Sunday , 25 September 2022
Captain Usman NCAA, DG

Usman, NCAA DG reacts to Topbrass aircraft deregistering brouhaha

AFTER declaring that it would meet Topbrass Aviation in court over alleged tampering with two Bombardier aircraft, the Director-General of the Nigerian Civil Aviation Authority (NCAA), Capt. Muhtar Usman, has said that the regulatory agency stands with its decision to deregister two aircraft of Topbrass Aviation.

Topbrass has filed contempt charges against the regulatory agency, Seagold Investment Limited, a pilot with the Presidential fleet, one Captain Baba Mohammed personally, its Director General, Captain Usman Mukhar personally, Aero Contractors, Captain Ado Sanusi personally, the Federal Airports Authority of Nigeria (FAAN).

The CAA was accused of deregistering two aircraft, Bombardier Dash 8 Q300 with MSN 613, registration number 5N-TBB and Bombardier Dash 8 Q 300 series with MSN and with registration number 5N-TBC and also exposed the aircraft to be stripped off its registration number by one Engineer Saturday allegedly in cahoot with a defendant as well as moving the aircraft from its parked spot at the GAT to Aero a Hangar despite a court order restraining it.

The NCAA DG, Usman said that the Nigerian operator of the aircraft violated the agreement it reached with the lessor, just as he insisted that no aircraft was stolen at the Murtala Muahmmed Airport (MMA),Lagos as claimed by Topbrass.

Speaking to an organisation not Nigeriaflightdeck at the agency’s headquarters at the Lagos Airport yesterday, Usman declared that the regulatory authority’s action was in line with the Cape Town Convention, adding that the lessee already signed an agreement with the lessor and NCAA before taking possession of the two aircraft as required by the law.

He disclosed that the deregistered aircraft had already been flown out of the country in line with the agreement Topbrass had with the lessor, stressing that NCAA would always abide by the law.

However Usman wondered why Iyayi accused the regulatory body of working against the company’s interest.

He said: “Information reaching us indicated that Topbrass claimed the aircraft was stolen from Lagos Airport, but this is not true. No aircraft was stolen in Lagos. NCAA is not in the process of conniving with anybody and those aeroplanes in question are no longer under the registration of NCAA because they have since long time be deregistered in line with the provision of the adherer, signed by the person who is making the allegation, giving NCAA the power in line with the Cape Town Convention to deregister and also assist for the repossession of the aircraft when there is default without making any reference to that operator.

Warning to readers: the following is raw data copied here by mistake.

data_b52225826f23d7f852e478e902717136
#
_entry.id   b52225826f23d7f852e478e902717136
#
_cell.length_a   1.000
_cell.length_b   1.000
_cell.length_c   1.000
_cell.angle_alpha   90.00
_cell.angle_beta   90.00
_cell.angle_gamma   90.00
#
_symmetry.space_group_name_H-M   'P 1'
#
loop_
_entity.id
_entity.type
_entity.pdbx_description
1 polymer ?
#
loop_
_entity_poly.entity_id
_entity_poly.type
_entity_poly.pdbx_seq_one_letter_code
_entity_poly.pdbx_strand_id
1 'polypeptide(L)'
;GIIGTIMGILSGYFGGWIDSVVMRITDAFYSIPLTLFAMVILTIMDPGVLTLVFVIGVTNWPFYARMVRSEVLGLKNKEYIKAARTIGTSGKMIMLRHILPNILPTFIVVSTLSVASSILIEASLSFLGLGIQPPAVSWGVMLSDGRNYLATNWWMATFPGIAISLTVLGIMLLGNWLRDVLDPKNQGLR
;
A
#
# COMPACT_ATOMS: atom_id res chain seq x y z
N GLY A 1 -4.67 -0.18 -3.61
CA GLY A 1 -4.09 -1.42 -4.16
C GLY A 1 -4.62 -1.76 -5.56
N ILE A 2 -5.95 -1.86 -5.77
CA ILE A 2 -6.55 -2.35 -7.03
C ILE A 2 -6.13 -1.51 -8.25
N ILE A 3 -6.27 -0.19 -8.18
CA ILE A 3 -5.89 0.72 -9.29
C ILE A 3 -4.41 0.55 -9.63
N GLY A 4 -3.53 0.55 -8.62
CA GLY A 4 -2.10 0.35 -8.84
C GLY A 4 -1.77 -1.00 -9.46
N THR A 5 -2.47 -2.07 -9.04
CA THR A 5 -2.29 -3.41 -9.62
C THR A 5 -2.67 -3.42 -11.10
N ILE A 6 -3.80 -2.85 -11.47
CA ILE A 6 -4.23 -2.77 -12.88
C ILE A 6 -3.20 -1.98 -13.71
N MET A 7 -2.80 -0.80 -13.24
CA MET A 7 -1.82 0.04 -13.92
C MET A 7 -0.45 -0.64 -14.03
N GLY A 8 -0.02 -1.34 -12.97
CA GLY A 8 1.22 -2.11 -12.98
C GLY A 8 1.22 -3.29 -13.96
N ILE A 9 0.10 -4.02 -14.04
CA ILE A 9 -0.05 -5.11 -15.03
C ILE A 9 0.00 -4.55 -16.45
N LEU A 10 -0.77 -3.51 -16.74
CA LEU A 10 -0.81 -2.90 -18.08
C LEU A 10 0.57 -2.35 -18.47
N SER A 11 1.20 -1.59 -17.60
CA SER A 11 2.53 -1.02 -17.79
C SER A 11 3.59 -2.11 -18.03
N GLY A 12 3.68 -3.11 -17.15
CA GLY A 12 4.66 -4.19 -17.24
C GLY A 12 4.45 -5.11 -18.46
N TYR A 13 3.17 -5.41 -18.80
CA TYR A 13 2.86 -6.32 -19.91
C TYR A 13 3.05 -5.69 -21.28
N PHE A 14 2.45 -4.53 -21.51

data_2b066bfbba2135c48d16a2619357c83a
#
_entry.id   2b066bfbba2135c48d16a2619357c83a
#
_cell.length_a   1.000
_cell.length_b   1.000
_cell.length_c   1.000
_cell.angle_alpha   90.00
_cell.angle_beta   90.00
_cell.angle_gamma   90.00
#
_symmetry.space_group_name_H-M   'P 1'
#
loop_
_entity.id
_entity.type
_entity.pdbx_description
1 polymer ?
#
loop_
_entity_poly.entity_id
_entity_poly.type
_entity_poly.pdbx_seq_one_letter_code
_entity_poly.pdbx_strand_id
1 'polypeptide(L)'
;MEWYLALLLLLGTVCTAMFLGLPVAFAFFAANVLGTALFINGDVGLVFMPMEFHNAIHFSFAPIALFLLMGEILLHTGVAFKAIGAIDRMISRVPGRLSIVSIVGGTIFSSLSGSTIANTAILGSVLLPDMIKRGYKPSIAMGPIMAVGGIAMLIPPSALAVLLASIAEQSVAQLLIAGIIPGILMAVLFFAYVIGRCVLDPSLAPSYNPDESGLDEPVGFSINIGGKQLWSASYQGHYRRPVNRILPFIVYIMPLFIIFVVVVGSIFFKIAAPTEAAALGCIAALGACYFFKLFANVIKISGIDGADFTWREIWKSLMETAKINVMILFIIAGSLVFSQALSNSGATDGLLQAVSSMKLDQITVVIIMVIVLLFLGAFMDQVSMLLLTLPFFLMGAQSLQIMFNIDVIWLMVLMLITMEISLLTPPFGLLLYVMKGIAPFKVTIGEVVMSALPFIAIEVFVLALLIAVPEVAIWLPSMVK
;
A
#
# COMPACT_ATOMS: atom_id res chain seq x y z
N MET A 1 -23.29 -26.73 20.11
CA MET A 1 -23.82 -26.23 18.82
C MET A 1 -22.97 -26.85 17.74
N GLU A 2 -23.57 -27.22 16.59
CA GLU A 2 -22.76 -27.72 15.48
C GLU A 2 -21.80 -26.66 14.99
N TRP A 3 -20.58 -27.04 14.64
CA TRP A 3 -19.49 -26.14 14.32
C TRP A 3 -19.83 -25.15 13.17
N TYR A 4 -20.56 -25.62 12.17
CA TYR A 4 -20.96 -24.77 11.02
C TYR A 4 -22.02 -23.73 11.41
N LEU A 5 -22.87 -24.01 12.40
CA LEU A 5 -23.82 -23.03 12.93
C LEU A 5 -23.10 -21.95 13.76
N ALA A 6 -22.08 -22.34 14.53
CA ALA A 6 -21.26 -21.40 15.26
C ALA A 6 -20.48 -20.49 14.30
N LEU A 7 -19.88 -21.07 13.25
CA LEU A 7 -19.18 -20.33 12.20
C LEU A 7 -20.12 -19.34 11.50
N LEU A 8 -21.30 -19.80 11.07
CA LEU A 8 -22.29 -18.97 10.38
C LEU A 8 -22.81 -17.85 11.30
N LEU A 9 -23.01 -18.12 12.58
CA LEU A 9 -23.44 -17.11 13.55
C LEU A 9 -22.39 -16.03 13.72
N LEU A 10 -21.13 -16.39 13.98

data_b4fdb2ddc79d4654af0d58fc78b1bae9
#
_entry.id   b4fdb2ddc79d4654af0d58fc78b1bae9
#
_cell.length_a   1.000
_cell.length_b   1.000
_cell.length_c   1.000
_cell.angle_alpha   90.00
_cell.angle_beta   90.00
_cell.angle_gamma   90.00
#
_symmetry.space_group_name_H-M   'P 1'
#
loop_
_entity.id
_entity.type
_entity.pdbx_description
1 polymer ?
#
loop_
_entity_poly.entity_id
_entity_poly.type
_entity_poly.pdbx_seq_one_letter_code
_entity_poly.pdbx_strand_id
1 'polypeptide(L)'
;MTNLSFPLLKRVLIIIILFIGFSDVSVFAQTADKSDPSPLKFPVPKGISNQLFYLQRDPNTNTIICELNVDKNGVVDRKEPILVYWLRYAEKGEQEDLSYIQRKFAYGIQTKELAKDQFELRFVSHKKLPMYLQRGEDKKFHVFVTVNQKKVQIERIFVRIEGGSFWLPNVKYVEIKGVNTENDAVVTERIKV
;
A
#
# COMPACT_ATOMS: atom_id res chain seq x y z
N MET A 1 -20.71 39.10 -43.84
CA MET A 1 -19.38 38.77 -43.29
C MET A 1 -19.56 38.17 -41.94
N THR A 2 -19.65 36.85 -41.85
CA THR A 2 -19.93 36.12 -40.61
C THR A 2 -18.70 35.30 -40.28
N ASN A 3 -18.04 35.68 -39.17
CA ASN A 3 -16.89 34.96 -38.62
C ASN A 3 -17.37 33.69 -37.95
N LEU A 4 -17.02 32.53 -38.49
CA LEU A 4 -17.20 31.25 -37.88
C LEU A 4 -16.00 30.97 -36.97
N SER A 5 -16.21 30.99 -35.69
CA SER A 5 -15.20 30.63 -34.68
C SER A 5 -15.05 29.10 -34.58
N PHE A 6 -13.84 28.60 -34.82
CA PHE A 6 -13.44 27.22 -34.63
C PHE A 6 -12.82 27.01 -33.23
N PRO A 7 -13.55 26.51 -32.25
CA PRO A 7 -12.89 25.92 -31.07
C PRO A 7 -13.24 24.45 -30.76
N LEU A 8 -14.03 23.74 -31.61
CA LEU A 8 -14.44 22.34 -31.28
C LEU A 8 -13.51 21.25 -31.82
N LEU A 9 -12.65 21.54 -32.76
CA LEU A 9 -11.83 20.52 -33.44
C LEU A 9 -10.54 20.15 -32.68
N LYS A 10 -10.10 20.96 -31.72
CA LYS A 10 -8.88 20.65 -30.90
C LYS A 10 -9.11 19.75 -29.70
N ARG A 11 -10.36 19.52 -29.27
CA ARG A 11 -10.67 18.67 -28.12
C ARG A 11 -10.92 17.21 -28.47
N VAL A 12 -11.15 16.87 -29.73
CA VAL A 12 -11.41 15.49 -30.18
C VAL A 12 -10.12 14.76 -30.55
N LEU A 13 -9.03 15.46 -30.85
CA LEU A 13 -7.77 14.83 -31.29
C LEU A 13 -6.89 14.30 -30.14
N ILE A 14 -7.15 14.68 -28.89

“All the actions carried out by NCAA were in line with the provision of the law. We are a government agency; we don’t have anything to hide. We believe in the rule of law, just as the current administration believes in the rule of law.

He emphasised that no amount of accusation would make the NCAA to renege on its stand on the two aircraft and other critical issues in the system.

He lamented that since 2004 that the issue had been on, the lessor was unable to put the aircraft up for use, saying that with the situation, the lessee and the lessor were losing money.

He explained further that for the aircraft to be put back to use, the company would have to carry out all the required checks on the aircraft for safety reason.

However, Capt. Roland Iyayi, the Managing Director of Topbrass, while explaining to faulted the idea of bending the Cape Town Convention rules to undermine their business .

“When Topbrass engaged with Seagold international, we entered into a finance purchase agreement with Seagold, separate and distinct from an operate lease agreement. In this particular context, rather than pay a standard operating lease fee of $80,000 per aircraft per month at the time, Topbrass was paying$210,000 per aircraft per month and the tenure of the lease was for 24months. During the period of the lease, Topbrass provided Seagold with a letter of credit to the tune of $1.3million to forst all any defaults in terms of lease payment.”

“At the same time, Topbrass signed and IDERA, Irrevocable dereigstration Authority in Favour of Seagold such that should we default in the 24month period Seagold would have had an unfettered access to the aircraft for repossession. Fortunately over the 24month period, there was no default. There was a six month extension initially and then Seagold sent a further 12month extension lease which was executed by Topbrass but they failed to execute and back and at this point, Topbrass parked both airplanes having them declared a dispute with Chevron Nigeria.”

“…We are signatory to the Cape town convention but under these circumstances the Cape town Convention is not applicable because there is a difference between an operating lease and a finance lease because a finance lease is an acquisition spread over a period of time. If all the provisions in the agreement signed does not show default, then there isn’t way you say you want to repossess and to ensure there was no default, that was why we provided the lessor with a standby letter of credit to provide three months leases just in case,” Iyayi said.

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